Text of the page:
[0058] According to one embodiment, a pre-selected number of holes 310 are drilled into the tray 300 wall, with drilling times dependent on such factors as the tray wall thickness. In one example, such features as the number of holes 310 and the desired location of the drill holes on the tray wall are predetermined by using adjustable settings on the controller panel or by a graphical user interface (GUI) on a computer display. According to one embodiment, initial settings and information may include such factors as the material composition of the tray, the size of the tray, the target area, the type of produce to be sealed in the tray, and the weight of produce. The settings can be pre-established for static tray lines or include processing means to alter parameters and perform the required processing.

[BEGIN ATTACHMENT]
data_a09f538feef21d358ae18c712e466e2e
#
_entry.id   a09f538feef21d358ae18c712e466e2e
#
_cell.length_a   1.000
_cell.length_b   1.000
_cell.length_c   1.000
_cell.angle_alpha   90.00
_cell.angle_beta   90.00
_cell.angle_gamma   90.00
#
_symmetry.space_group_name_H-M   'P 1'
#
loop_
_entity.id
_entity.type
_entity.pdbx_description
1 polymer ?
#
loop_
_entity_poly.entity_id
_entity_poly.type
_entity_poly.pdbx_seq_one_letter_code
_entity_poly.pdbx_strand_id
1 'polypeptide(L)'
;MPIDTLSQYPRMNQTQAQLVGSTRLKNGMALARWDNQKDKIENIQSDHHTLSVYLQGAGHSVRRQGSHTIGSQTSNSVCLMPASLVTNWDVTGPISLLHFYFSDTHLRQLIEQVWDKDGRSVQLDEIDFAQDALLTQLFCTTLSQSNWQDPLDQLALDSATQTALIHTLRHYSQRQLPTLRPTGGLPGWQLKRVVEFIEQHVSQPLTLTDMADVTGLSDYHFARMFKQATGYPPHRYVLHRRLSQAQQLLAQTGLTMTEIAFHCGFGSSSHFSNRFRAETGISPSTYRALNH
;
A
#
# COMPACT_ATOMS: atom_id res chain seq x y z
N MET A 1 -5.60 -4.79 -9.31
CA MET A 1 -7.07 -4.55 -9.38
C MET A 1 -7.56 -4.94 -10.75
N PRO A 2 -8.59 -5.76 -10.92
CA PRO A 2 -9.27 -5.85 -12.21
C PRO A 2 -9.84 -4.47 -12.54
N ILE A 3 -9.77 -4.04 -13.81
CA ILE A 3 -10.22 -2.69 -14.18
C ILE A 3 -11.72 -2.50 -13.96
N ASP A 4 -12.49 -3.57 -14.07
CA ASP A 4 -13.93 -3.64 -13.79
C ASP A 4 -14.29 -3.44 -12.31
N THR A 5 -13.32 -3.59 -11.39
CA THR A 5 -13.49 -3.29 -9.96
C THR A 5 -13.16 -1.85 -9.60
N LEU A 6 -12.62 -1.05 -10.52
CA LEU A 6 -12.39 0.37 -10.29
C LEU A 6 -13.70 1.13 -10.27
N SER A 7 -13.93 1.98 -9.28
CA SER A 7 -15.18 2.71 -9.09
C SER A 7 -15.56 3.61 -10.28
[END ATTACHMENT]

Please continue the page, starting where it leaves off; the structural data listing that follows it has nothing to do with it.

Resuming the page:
[0059] Other features that can be processed by the system include the distance to the first hole (which positions the microperforations in the desired target area), the distance between holes, the number of holes to be drilled, and the laser energy (joules/µsec) required to drill the holes.

    [0060] In one embodiment, the target area 315 is somewhat flat and approximately perpendicular to the laser head 350 for optimal laser drilling. A curved or concave surface can include a flattened section that will identify the target area as well as maintain the correct distance between the laser head and the tray.